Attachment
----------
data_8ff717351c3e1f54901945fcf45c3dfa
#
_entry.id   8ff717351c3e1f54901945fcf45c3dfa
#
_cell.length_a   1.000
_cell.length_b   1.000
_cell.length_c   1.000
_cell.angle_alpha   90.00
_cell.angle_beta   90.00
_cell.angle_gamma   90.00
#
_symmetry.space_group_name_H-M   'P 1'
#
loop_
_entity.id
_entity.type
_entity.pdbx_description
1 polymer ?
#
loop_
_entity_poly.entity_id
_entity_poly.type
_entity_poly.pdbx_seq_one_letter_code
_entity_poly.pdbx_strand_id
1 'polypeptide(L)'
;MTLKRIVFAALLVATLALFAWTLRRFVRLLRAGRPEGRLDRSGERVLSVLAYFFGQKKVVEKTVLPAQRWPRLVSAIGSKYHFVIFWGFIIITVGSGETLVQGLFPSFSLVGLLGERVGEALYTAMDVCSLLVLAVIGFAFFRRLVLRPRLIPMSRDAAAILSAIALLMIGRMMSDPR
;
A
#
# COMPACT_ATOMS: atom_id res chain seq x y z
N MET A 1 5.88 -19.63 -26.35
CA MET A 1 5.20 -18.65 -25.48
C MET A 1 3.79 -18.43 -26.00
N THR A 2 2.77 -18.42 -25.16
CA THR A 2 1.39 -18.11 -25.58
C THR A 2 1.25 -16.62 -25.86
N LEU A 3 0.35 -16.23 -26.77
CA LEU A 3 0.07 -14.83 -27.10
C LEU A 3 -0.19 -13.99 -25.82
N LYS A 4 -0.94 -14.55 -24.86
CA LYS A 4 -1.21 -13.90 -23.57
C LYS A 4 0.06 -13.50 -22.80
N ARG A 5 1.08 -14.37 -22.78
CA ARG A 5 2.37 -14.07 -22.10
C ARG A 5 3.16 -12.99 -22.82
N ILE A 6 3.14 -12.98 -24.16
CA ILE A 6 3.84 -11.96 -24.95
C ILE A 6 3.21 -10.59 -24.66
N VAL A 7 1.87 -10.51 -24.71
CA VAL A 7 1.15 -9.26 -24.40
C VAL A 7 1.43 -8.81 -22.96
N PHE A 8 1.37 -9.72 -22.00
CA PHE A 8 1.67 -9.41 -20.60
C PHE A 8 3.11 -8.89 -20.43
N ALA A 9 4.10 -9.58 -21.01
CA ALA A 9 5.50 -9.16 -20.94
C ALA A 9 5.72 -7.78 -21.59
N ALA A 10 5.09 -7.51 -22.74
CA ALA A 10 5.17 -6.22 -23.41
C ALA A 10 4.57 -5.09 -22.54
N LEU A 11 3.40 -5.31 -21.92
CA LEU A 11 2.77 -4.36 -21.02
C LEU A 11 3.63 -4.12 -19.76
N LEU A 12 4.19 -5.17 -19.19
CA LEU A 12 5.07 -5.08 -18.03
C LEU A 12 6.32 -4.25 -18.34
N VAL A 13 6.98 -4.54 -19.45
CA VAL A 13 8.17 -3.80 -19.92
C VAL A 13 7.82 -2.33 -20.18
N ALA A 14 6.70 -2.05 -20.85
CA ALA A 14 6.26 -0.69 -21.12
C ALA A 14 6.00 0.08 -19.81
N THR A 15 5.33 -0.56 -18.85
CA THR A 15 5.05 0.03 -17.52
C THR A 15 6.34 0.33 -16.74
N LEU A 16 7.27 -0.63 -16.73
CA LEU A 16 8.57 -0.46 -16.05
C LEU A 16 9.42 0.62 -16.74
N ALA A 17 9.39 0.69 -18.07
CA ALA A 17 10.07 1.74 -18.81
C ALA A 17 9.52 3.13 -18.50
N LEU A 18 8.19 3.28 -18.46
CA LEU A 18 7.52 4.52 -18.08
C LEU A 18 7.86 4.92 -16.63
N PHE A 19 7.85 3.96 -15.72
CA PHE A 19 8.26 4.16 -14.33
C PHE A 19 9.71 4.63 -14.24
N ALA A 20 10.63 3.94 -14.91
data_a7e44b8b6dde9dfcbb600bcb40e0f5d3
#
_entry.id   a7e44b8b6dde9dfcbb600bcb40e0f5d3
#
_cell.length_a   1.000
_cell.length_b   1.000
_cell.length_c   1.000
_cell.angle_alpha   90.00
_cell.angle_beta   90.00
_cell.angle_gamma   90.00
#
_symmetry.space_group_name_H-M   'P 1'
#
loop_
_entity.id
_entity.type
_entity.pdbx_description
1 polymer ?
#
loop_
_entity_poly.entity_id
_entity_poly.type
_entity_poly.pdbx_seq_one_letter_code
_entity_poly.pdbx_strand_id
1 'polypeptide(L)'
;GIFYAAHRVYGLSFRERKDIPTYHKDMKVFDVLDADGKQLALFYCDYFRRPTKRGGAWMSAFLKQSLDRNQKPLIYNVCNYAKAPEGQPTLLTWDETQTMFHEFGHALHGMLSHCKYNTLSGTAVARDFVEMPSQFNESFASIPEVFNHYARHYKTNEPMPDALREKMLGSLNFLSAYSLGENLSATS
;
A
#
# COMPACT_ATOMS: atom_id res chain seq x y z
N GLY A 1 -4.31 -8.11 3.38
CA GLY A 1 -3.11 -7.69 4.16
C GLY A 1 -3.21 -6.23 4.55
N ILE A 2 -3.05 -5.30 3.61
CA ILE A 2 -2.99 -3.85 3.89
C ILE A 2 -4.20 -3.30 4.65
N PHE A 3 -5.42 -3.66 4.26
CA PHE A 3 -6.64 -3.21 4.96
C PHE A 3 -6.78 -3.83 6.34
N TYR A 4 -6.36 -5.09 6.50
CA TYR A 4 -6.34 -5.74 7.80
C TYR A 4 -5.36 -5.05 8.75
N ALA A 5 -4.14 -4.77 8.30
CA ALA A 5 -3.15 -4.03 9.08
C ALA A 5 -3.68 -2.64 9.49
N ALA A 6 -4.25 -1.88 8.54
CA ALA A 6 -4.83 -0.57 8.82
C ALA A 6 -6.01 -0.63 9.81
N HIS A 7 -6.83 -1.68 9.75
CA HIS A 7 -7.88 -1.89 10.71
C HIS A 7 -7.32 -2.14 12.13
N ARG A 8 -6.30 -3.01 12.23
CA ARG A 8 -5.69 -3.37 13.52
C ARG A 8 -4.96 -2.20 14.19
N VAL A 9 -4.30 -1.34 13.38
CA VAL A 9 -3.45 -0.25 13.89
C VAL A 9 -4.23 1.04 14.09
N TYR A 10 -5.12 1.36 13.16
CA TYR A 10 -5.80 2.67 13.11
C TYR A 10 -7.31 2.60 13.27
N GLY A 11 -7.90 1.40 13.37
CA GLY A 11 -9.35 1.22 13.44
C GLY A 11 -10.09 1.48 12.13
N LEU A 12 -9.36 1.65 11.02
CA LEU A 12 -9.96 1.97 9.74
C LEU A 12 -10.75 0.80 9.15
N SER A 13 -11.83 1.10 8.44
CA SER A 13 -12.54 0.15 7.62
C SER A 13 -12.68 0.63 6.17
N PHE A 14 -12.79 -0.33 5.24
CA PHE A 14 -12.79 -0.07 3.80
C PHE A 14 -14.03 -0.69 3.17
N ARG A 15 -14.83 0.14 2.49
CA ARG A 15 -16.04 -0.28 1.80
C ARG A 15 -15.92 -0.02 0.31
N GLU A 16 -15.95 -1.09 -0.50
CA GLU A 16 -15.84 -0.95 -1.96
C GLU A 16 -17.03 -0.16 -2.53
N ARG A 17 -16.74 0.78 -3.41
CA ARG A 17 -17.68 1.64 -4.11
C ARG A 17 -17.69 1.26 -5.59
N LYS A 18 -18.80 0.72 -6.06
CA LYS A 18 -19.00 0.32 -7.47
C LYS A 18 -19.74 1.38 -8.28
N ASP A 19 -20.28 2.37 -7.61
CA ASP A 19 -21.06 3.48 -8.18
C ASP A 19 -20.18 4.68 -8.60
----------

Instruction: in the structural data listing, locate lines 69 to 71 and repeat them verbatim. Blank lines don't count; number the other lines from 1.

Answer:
C VAL A 13 7.82 -2.33 -20.18
N ALA A 14 6.70 -2.05 -20.85
CA ALA A 14 6.26 -0.69 -21.12